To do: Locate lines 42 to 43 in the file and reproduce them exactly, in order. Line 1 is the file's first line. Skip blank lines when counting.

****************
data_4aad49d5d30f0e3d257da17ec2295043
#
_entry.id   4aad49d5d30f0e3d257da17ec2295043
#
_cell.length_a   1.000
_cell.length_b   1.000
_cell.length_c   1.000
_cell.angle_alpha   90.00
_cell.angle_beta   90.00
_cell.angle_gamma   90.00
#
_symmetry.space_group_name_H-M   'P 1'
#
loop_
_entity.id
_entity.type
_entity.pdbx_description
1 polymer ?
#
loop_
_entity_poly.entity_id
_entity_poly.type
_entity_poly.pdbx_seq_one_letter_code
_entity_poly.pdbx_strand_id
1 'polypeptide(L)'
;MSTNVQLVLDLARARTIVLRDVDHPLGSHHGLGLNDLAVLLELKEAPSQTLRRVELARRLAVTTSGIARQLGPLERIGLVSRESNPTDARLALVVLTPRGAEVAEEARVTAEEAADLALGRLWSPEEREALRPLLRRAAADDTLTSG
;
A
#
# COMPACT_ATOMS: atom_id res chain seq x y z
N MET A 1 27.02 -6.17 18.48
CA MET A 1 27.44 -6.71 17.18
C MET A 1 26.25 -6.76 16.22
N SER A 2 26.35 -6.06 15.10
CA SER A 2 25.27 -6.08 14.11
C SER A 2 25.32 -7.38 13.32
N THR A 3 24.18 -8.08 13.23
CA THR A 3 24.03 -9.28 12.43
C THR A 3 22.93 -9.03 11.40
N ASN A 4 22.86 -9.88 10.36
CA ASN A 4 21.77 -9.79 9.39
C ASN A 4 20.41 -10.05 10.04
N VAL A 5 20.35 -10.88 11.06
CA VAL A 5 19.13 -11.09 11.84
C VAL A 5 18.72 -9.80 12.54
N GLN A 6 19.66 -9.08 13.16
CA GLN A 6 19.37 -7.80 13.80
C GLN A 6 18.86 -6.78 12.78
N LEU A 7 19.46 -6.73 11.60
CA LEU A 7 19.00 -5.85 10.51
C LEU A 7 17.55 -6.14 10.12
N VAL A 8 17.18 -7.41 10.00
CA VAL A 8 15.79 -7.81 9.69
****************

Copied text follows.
C ASN A 4 20.41 -10.05 10.04
N VAL A 5 20.35 -10.88 11.06